"WFP has been rescuing approximately 900 people each day," the Rome-based UN agency said.
It was conducting search and rescue missions using 14 helicopters and six fixed-wing aircraft. Seven of the helicopters were from the South African defence force and seven from the United Kingdom.
"Estimates indicate that between 800,000 and 1 million people have been made homeless in the region," it added.
The WFP says it has shuttled more than 1,200 tonnes of food to 50 key delivery points in Mozambique.
Meanwhile, the UN Food and Agriculture Organization (FAO) launched an urgent international appeal to help more than 300,000 farmers in Mozambique.
"The world is witnessing a tragedy of enormous scope in Mozambique," said Jacques Diouf, FAO's Director-General. "A disaster of this scope would tax the resources of even the most advanced countries. But in the case of a developing country like Mozambique, the means to cope are just not there."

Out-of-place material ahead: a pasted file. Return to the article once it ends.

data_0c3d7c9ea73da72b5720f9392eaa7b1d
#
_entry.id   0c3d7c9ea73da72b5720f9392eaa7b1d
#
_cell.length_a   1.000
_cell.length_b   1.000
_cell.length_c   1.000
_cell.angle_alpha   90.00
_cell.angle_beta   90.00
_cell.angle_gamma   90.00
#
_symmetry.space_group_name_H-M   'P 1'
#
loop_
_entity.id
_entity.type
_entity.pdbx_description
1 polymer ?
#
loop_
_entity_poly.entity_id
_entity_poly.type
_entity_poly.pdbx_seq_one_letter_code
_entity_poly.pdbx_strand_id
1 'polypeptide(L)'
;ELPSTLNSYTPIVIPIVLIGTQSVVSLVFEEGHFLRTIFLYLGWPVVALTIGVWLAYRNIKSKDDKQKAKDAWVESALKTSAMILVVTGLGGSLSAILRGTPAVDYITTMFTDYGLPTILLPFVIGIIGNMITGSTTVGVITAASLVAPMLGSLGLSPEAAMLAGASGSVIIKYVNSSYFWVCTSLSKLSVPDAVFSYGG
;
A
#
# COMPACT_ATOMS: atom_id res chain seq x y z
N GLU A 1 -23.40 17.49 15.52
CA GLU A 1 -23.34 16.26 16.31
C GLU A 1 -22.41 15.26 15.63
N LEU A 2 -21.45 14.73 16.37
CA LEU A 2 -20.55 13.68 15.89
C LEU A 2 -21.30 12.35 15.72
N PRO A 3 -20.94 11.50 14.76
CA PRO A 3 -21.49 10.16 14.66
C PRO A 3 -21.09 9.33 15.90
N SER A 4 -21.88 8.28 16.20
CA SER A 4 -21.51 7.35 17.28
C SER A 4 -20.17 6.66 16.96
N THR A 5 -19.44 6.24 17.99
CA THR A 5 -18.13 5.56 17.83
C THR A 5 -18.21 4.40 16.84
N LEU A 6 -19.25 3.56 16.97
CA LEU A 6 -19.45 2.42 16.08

Meanwhile, the UN's Office for the Coordination of Humanitiarian Affairs (OCHA) is stressing the importance of small boat operations to reach flood victims. OCHA also flagged the need for assistance to victims of flooding in Zimbabwe, Botswana and Swaziland, and has fielded a disaster assessment team to work with authorities and UN agencies already on the ground.